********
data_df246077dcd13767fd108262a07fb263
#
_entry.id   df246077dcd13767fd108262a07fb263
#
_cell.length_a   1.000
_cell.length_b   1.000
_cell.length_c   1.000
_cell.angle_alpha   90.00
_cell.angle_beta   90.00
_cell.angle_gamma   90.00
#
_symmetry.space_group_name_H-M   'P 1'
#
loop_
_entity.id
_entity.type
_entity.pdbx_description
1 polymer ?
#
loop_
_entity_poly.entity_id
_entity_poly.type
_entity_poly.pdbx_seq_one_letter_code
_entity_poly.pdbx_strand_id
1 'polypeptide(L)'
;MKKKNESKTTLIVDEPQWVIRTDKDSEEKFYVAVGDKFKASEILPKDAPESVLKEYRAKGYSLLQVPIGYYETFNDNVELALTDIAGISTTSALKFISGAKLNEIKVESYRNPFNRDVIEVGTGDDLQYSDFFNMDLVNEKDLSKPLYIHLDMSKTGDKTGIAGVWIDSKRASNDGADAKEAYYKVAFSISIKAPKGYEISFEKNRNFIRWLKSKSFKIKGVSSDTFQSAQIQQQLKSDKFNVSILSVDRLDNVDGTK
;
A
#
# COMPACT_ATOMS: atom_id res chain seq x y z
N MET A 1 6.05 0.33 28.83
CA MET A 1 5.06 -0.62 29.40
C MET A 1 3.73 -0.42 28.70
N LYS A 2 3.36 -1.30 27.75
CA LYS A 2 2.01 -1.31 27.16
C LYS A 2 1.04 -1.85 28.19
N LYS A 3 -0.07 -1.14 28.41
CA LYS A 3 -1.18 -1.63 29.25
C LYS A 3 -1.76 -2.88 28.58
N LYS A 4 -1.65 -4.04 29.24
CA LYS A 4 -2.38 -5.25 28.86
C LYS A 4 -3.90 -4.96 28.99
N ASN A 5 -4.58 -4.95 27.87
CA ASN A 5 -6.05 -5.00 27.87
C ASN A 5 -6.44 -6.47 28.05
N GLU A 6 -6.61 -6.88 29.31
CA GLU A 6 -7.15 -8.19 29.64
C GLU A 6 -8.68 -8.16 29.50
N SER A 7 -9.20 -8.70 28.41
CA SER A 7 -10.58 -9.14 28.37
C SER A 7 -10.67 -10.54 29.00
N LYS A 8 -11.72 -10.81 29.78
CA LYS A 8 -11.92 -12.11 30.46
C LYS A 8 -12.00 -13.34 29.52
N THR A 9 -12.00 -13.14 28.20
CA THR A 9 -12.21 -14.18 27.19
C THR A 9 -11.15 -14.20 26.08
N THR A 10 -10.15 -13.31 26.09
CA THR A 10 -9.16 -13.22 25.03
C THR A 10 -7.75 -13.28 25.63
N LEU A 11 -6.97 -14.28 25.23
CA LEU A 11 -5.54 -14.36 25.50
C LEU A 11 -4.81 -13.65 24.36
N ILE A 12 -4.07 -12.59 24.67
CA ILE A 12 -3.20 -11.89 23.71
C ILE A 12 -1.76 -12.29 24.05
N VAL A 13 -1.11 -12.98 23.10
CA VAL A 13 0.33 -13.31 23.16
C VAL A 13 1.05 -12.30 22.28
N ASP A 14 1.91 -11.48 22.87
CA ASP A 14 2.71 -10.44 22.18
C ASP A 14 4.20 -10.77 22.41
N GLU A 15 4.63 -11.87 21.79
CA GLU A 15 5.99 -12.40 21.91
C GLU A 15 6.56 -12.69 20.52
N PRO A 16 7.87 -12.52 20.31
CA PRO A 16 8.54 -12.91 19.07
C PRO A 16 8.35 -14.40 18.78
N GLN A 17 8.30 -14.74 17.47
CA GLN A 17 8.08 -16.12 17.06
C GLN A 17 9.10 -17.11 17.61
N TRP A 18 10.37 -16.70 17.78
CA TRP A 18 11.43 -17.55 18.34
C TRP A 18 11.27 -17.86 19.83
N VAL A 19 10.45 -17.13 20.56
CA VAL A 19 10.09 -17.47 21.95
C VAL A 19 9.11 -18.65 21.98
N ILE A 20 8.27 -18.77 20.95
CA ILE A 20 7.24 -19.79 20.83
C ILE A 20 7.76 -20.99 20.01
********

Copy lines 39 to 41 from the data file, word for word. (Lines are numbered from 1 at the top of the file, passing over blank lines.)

C LYS A 3 -1.76 -2.88 28.58
N LYS A 4 -1.65 -4.04 29.24
CA LYS A 4 -2.38 -5.25 28.86